“This goes beyond simply providing a hybrid remote work environment and unlimited PTO,” advises Andreas Velling, Chief Marketing Officer at Fractory “You should check in with your team on a regular basis to assess their workload and overall happiness at the company. Scheduling check-in team meetings that have nothing to do with work is another tactic I’ve found effective in developing a great company culture.”

Offer WFH options or Flexible Schedules

With most businesses going remote last year during COVID-19, many employees will not want to go back in the future at all. If your business is able to run on a remote or hybrid plan, now’s the time to consider making the switch.

Graham Beck, Co-Founder & CEO told of DropDesk, told us, “We found that eighty-four percent of employees say that not having to travel to their place of work is the most important benefit of working remotely. Employees have embraced remote work so much that in the U.S. alone, 39% of adults surveyed said they would consider quitting if it was taken off the table. That figure goes up to 49% if you talk to millennials and Gen Z employees. Due to this, hybrid work options have become one of the top factors in attracting and retaining talent in the workforce today.

“While 63% of high-growth companies have embraced remote work, 69% of companies that are either not growing or losing market share still insist on employees traveling full-time to a physical office for work.”

Markus Albert, Managing Director at EatFirst, says, “I think it is immensely important that employers don’t force a return to the office on people and give them the opportunity to continue working remotely, or at least in a hybrid arrangement, indefinitely. We realized very quickly when we started surveying our employees that people were comfortable and happy working from home and considered it an important perk.”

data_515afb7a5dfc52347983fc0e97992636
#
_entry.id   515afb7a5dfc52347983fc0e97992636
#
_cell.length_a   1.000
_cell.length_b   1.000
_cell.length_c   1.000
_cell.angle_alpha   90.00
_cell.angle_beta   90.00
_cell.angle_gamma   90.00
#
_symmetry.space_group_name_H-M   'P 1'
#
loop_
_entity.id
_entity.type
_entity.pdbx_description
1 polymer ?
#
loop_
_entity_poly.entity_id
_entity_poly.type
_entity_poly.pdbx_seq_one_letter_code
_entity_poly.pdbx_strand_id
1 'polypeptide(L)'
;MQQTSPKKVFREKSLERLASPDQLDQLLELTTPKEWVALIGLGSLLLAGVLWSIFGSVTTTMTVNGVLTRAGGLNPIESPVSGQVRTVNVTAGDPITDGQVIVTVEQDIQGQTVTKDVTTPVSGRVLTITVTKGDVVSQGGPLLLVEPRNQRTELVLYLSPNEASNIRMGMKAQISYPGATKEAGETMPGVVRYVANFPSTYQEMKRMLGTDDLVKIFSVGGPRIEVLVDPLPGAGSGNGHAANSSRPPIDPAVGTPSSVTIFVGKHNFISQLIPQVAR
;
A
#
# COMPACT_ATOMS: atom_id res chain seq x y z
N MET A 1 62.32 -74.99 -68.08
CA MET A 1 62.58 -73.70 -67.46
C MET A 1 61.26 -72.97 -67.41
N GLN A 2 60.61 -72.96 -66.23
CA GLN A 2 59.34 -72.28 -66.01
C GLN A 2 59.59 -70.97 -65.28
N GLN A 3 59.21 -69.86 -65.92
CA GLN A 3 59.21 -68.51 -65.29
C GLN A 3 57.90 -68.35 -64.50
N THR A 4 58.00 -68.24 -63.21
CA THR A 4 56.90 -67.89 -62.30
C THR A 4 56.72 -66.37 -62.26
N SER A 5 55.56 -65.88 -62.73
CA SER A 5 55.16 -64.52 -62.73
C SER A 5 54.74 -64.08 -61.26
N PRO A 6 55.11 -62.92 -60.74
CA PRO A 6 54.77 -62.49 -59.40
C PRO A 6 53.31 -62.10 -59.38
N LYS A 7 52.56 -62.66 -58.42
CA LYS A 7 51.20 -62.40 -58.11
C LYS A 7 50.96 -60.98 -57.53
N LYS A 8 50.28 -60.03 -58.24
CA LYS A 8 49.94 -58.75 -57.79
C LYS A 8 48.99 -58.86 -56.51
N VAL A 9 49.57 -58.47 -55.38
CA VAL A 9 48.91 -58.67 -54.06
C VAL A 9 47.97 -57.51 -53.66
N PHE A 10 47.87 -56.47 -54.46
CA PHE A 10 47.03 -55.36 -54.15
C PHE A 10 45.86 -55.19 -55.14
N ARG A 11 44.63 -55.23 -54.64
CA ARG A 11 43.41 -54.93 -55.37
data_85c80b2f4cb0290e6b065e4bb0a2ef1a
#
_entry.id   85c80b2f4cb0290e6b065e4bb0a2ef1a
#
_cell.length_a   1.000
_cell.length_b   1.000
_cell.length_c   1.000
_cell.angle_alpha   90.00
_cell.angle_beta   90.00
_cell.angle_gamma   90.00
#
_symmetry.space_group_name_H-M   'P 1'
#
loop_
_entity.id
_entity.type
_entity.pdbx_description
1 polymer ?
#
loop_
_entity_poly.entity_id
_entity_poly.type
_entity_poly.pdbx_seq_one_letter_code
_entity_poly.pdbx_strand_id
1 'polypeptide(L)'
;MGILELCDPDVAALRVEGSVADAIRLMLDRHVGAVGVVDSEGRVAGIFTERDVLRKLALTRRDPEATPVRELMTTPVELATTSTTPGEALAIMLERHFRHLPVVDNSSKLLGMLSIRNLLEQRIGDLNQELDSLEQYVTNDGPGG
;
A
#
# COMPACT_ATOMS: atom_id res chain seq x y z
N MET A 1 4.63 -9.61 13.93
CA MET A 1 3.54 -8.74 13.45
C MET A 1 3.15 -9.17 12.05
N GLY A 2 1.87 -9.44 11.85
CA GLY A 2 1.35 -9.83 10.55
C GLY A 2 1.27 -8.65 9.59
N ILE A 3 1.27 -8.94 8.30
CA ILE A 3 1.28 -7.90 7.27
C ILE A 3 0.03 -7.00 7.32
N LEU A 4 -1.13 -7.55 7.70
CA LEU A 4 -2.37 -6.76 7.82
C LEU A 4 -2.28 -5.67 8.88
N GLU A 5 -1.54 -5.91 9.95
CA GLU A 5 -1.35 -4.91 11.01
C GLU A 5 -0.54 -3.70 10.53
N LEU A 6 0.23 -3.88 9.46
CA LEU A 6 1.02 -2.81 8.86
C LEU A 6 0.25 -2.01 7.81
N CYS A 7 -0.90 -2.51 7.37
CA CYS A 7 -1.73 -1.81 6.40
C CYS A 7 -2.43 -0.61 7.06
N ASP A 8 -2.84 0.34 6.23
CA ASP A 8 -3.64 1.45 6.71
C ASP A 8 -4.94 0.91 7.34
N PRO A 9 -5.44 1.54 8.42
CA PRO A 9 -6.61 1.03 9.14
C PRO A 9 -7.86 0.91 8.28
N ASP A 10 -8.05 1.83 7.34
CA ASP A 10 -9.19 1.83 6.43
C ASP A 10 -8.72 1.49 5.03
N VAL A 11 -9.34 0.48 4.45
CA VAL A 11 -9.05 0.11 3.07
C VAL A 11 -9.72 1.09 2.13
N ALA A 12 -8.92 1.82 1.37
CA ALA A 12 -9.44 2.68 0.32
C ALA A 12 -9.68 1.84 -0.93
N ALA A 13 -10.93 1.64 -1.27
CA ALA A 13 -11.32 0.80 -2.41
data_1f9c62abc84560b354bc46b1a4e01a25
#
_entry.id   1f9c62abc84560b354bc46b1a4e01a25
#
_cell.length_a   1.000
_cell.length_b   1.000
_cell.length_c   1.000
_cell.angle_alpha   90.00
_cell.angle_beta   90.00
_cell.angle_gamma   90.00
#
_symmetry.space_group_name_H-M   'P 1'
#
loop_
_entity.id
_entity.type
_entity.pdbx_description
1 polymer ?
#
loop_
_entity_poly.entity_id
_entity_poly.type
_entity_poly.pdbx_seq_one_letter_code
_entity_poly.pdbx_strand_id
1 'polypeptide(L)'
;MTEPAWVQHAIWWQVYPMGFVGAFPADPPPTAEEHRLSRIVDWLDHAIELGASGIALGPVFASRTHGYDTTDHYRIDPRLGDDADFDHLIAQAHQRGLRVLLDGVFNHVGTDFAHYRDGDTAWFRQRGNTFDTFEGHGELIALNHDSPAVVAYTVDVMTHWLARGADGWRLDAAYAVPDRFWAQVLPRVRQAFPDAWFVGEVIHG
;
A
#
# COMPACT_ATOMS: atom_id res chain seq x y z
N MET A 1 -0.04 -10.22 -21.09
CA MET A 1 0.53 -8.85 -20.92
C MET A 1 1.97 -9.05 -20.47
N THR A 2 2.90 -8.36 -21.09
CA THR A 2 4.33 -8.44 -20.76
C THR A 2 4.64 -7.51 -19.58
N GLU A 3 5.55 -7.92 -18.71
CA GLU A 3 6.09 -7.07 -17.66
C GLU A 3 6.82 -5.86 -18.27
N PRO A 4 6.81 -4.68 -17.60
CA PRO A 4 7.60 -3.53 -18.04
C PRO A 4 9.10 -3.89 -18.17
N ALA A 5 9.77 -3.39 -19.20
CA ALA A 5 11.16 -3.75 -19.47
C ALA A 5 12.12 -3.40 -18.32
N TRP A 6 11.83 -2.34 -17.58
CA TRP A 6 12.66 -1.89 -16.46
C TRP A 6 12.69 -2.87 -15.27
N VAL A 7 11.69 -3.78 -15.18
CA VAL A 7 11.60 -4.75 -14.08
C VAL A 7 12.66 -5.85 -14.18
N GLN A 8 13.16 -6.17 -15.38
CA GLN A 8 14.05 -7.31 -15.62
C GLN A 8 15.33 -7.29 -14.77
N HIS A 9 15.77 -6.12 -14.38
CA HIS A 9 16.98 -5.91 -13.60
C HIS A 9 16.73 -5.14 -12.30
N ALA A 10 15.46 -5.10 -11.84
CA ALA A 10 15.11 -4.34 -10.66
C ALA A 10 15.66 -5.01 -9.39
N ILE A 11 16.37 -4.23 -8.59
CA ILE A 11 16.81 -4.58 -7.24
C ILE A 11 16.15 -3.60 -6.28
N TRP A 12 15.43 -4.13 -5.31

Heather Reid, Resource Manager at Ukulele Tabs offers another flexible alternative. “We addressed this issue by setting up a more relaxed approach where our workers can work whenever and however they want as long as they meet the deadline and the quality of work is up to our standard. Boom. Many transferred to this type of setup late in November and we only have less than five people who quit since then.”

Modernize Your HR Software

Having the ability to digitally access onboarding documents, benefits plans, and pay stubs is equally important for HR professionals and employees. On one hand, with a modern HRIS, HR managers are able to streamline previously paper-based processes and checklists with the click of a button. On the other hand, employees feel empowered with the ability to check pay stubs, request PTO, and update personal information without having to go through another party. Upgrading to an HR software that offers onboarding, payroll, and time-tracking in a single log-in improves the employee experience exponentially, which in turn sets them up for success in the organization.

Update Sick Leave Policies

Are you sick leave policies in line with COVID-19 pandemic? Though we’re seeing the light at the end of the tunnel, the pandemic is still a very relevant issue for businesses across the nation.

Nate Tsang, Founder and CEO at WallStreetZen, suggests updating sick leave policies to improve retention. “Employers just need to make sure that their leave policies cover COVID -19 information, such as adding extra leave for those who will get tested and waiting for their results or even offering leave for employees who need to care for an infected person or live with one. If you take care of your employees properly, you won’t need to worry about them leaving your company.”

Establish a Mentorship Program

Once your employees are fully onboarded, how often do they meet with mentors (who aren’t their supervisors) for guidance? For many employers, onboarding doesn’t extend past the first week of employment. Establishing a mentorship program can create a stronger organizational identity and reduce quit rates.

Matt Weidle, Business Development Manager at Buyer’s Guide, states, “Employees benefit from mentorship because they believe they are valued and supported. It’s a key component of employee retention. Organizations need to invest in the growth and ongoing education of their leadership teams at every level, noting that this applies to leaders as well. Having a mentor from day one, someone they can go to who isn’t their supervisor and ask questions about the job, makes the individual feel more connected and less scared by the prospect of a new career with new chores and responsibilities.”